Beethoven by Bike…… Slow Movement or Threshold?
It took nearly 45 years before I at last performed the Chopin Prelude I had so loved as a 3 year old at my mother’s knee.
Over all those years, although I put it back on the shelf, stuck on the ‘difficult bit’ many many times, it never crossed my mind to give up completely…. it just came in and out of ‘pending’.
Late Schubert Sonatas, the last 3 by Beethoven…. much of the repertoire I have played as an accompanist… they all have this one thing in common. They have required hours and hours and hours of practice, sometimes taking months and months of slow absorption before I have felt ‘ready’ (I am still not sure what this is!) to share them in public.
Of course, for a deadline it is a different matter…(here, I work from the back of the music and practice at the slowest possible tempo, free from faults, then notch the speed up, or when/if desperate, work out what to omit and how to keep it tidy!)
For many summers, Dartington Music Students would ring in a ‘tiz’ having forgotten to plan for an accompanist… so preoccupied with writing their final theses, it might be only at very short notice that I would be asked to play something extremely tricky. The Dutilleux Sonatine for Flute springs to mind… 5 days and my lovely flautist was not always entirely at home with 7 in a bar!
One of the most wonderful of these heroic last minute wonders was Benjamin Britten’s ‘Phaedre’, for mezzo soprano and percussion orchestra, with Harpsichord. Sarah was at my door, nearly in tears and hoarse with a sore throat….her accompanist had said it was too difficult and shouldn’t she sing something else? Not Sarah O’Brien. I made sage tea for her poorly throat (she asked me if I was a witch) and set about transcribing this for piano AND we brought it to performance level in, was it 2 weeks Sarah? An exhilarating challenge. I had thought it looked impossible, but it was so fabulous and spooky with the harpsichord that I found myself convinced and unable to refuse! We worked all hours. I recruited my 2 most reliably rhythmic ( Charlotte and Roseanna Perry COULD count) pupils to handle borrowed chimes, gongs and so on, and set up my digital piano on it’s harpsichord stop so that I could swivel between piano and keyboards. I can clearly see our tight little band now, exchanging hilariously intense looks of whites-of-the-eyes concentration!
It’s a fantastic Greek tragedy…. how apt!
The beautiful bride falls in love, catastrophically, with the groom’s son just as she is walking up the aisle. Not good. The only heart breaking possible outcome is suicide by poison. You could feel the electrified silence in every corner of St. Mary’s church as she raised the chalice to her lips.
This completey impossible thing turned into a dramatic and musical triumph…
We did it, Sarah, didn’t we, and we had the audience in our palms from the moment you walked on in that lush red velvet…. Oh Yes!
What I’m getting at is that this long experience of slowly piecing something together, little by little has so many parallels to the sort of slow progress I have made by bike. It is a matter of repetition and patience. Endurance. A belief in the impossible with the anticipation of beauty, delight and satisfaction as the powerful motivating force.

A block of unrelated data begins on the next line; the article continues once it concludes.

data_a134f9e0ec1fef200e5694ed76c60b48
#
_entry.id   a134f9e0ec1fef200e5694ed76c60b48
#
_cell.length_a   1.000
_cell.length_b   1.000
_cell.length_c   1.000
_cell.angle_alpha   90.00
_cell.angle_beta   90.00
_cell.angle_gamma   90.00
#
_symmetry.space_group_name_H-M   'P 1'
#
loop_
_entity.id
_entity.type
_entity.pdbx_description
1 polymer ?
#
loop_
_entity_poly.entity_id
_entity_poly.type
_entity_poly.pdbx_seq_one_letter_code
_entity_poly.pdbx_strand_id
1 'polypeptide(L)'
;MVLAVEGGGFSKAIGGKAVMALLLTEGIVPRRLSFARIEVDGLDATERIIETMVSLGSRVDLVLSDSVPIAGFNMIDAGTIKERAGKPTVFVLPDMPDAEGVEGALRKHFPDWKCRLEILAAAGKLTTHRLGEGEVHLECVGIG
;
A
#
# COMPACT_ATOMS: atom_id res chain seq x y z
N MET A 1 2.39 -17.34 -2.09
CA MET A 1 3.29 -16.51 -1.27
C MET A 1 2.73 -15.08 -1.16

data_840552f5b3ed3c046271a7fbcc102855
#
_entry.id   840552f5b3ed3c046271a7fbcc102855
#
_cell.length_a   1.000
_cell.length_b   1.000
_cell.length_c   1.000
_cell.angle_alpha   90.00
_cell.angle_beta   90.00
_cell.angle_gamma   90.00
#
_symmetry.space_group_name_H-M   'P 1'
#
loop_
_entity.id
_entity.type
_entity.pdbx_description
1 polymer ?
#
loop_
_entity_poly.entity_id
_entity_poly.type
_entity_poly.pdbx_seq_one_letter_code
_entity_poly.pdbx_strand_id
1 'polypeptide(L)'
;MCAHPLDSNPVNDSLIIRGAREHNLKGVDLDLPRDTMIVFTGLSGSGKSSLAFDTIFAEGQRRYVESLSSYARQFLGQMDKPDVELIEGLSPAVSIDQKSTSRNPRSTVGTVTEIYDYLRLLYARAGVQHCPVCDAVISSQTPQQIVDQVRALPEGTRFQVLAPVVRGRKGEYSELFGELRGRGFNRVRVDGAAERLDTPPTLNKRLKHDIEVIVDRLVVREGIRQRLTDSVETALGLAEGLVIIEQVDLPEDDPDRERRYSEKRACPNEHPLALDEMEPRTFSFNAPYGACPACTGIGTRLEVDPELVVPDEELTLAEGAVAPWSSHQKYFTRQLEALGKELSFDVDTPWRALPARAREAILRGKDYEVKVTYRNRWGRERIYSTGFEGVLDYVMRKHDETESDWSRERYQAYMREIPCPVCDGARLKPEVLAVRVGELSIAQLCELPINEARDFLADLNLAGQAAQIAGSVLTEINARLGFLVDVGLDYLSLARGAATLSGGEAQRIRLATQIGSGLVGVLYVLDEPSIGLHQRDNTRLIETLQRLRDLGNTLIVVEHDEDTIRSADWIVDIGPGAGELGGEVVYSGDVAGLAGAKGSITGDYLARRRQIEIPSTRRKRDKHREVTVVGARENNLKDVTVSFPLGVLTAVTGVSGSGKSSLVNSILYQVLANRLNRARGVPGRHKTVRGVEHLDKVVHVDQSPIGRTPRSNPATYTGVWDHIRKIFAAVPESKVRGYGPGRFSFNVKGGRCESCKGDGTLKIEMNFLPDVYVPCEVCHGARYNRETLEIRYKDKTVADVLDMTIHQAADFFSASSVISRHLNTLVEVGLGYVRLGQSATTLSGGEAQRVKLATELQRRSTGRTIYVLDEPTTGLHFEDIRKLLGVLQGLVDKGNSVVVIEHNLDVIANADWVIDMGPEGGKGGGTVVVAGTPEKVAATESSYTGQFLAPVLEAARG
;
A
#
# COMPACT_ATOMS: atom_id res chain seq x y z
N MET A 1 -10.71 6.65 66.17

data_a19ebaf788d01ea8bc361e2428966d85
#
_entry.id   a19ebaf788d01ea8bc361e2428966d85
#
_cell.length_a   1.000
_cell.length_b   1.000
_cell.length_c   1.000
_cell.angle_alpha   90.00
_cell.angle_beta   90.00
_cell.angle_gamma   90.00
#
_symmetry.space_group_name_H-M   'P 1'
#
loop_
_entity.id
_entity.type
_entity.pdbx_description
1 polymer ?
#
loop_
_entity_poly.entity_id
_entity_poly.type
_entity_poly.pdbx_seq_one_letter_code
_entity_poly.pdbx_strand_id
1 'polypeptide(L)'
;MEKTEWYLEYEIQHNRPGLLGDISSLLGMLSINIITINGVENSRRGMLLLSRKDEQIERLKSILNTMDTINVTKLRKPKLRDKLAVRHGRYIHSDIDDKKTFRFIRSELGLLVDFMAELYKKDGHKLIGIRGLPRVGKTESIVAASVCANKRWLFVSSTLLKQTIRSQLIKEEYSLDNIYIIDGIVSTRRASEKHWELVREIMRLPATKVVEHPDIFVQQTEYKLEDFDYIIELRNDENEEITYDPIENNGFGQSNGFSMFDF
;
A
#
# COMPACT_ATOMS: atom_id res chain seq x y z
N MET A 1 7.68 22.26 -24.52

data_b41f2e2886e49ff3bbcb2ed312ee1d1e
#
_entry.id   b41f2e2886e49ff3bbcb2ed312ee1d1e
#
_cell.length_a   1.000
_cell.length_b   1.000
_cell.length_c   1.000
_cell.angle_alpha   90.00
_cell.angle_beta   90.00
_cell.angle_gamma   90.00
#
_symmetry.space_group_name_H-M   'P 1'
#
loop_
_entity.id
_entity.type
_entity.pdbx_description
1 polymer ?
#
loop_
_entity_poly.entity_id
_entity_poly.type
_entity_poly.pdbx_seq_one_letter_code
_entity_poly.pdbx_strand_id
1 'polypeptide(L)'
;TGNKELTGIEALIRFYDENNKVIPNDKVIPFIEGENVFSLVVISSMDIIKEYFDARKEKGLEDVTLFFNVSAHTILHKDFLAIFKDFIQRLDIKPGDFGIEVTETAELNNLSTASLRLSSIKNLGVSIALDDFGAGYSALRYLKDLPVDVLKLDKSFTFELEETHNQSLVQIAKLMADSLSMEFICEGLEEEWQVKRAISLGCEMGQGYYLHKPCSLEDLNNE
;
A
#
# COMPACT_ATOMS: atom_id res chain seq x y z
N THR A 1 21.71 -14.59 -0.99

There are times when time really does stand still and times when the fleeting thought is to wish for it never to end. When the end is approaching there is a sense of both fulfillment and of poignance. …. a profound reluctance to let it go. After a big performance is the void and this takes its own time to level out.
Um, what I am trying to say is that this ‘chapter’ of Beethoven by Bike is rounding the corner into it’s last movement. It feels a big step to share this news and I confess to feeling very emotional and sensitive about it.
Whilst my busy brain is still protesting, ‘ but what about…?’ ‘ Surely if you…’ ‘ Perhaps ….’ ‘ weren’t you going to…?’ my trusty, loyal legs and body are saying ‘time to take a longer break’…. actually, truth to tell, my whole system has been saying this for some time and it is perfect to recognise this shift, to have come this far and had so much joy. Home, family and friends beckon now.
Those of you who have been such regular readers will by now have seen that there seems to be a host of good fairies or, as I call them, angels of travel, looking after my every need in a most precise and organised way.
I have just met Dina who you will have seen on her Tower House steps in the last post.
Dina happens to be driving overland in her big jeep back to Cornwall in a few weeks. Would I like to join her? Another plot that’s spot on if you ask me! not only that, she is thinking of coming into England at Newhaven, just 8 miles down the road from my daughter, Ruth and grandson, Ollie. Need I say more?
I’ll keep you posted!
Oh yes, today my computer clocked 3000 miles. 430m up at the beautiful monastery of Sotira, where I had breakfast. I wanted to know if I could still pedal! (I wasn’t carrying much more than a paint brush)
Best in the under 55’s Nora Batties……( Told you I suffer from indescribable silliness )
And it’s the near leg that is at full stretch, incidentally……. Much more flattering for the bottom, that way 🙂
(Nora Batty is an old TV character on a popular British series who wore heavy duty stockings: the wrinkles collected solemnly around the mock sheepskin cuffs of her sloppy slippers!)